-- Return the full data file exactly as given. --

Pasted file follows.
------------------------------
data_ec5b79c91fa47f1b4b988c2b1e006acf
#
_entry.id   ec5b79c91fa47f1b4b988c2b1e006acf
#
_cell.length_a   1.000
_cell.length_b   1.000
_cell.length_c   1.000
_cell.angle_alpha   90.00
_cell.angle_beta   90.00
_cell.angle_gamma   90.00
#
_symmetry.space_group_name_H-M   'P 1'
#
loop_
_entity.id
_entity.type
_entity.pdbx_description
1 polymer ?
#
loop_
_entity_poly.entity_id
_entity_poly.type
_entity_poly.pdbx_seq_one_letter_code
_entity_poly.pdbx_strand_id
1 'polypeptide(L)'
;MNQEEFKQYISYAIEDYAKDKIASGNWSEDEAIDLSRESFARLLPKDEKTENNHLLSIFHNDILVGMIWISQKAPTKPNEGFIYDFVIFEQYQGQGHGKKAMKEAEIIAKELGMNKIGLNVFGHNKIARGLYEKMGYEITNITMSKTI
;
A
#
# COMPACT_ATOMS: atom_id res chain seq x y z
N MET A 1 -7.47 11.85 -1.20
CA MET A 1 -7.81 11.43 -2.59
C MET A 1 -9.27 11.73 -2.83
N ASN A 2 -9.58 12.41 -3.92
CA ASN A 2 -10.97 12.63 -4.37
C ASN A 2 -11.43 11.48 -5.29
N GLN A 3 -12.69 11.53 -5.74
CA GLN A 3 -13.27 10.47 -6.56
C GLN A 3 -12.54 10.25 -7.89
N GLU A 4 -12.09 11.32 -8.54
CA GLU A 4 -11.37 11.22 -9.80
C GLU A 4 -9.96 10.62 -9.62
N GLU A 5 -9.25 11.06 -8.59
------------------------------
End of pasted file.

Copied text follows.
data_ec5b79c91fa47f1b4b988c2b1e006acf
#
_entry.id   ec5b79c91fa47f1b4b988c2b1e006acf
#
_cell.length_a   1.000
_cell.length_b   1.000
_cell.length_c   1.000
_cell.angle_alpha   90.00
_cell.angle_beta   90.00
_cell.angle_gamma   90.00
#
_symmetry.space_group_name_H-M   'P 1'
#
loop_
_entity.id
_entity.type
_entity.pdbx_description
1 polymer ?
#
loop_
_entity_poly.entity_id
_entity_poly.type
_entity_poly.pdbx_seq_one_letter_code
_entity_poly.pdbx_strand_id
1 'polypeptide(L)'
;MNQEEFKQYISYAIEDYAKDKIASGNWSEDEAIDLSRESFARLLPKDEKTENNHLLSIFHNDILVGMIWISQKAPTKPNEGFIYDFVIFEQYQGQGHGKKAMKEAEIIAKELGMNKIGLNVFGHNKIARGLYEKMGYEITNITMSKTI
;
A
#
# COMPACT_ATOMS: atom_id res chain seq x y z
N MET A 1 -7.47 11.85 -1.20
CA MET A 1 -7.81 11.43 -2.59
C MET A 1 -9.27 11.73 -2.83
N ASN A 2 -9.58 12.41 -3.92
CA ASN A 2 -10.97 12.63 -4.37
C ASN A 2 -11.43 11.48 -5.29
N GLN A 3 -12.69 11.53 -5.74
CA GLN A 3 -13.27 10.47 -6.56
C GLN A 3 -12.54 10.25 -7.89
N GLU A 4 -12.09 11.32 -8.54
CA GLU A 4 -11.37 11.22 -9.80
C GLU A 4 -9.96 10.62 -9.62
N GLU A 5 -9.25 11.06 -8.59